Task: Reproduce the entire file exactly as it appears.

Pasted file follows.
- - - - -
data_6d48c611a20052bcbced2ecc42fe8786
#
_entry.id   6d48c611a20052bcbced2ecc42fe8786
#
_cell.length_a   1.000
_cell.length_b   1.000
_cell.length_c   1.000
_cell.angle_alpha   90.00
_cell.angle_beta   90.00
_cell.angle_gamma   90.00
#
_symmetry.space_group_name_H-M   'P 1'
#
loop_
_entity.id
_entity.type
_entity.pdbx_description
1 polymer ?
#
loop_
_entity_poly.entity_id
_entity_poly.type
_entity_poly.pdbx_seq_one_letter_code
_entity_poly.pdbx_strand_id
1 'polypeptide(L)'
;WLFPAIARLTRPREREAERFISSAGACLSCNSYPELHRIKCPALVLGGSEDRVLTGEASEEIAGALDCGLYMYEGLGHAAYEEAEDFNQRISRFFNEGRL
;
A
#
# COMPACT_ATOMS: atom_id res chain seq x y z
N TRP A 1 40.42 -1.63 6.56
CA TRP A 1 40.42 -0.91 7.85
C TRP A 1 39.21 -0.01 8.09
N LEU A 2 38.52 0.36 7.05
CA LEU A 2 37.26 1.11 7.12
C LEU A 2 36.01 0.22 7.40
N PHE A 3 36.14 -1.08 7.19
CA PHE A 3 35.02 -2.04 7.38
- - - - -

data_6d48c611a20052bcbced2ecc42fe8786
#
_entry.id   6d48c611a20052bcbced2ecc42fe8786
#
_cell.length_a   1.000
_cell.length_b   1.000
_cell.length_c   1.000
_cell.angle_alpha   90.00
_cell.angle_beta   90.00
_cell.angle_gamma   90.00
#
_symmetry.space_group_name_H-M   'P 1'
#
loop_
_entity.id
_entity.type
_entity.pdbx_description
1 polymer ?
#
loop_
_entity_poly.entity_id
_entity_poly.type
_entity_poly.pdbx_seq_one_letter_code
_entity_poly.pdbx_strand_id
1 'polypeptide(L)'
;WLFPAIARLTRPREREAERFISSAGACLSCNSYPELHRIKCPALVLGGSEDRVLTGEASEEIAGALDCGLYMYEGLGHAAYEEAEDFNQRISRFFNEGRL
;
A
#
# COMPACT_ATOMS: atom_id res chain seq x y z
N TRP A 1 40.42 -1.63 6.56
CA TRP A 1 40.42 -0.91 7.85
C TRP A 1 39.21 -0.01 8.09
N LEU A 2 38.52 0.36 7.05
CA LEU A 2 37.26 1.11 7.12
C LEU A 2 36.01 0.22 7.40
N PHE A 3 36.14 -1.08 7.19
CA PHE A 3 35.02 -2.04 7.38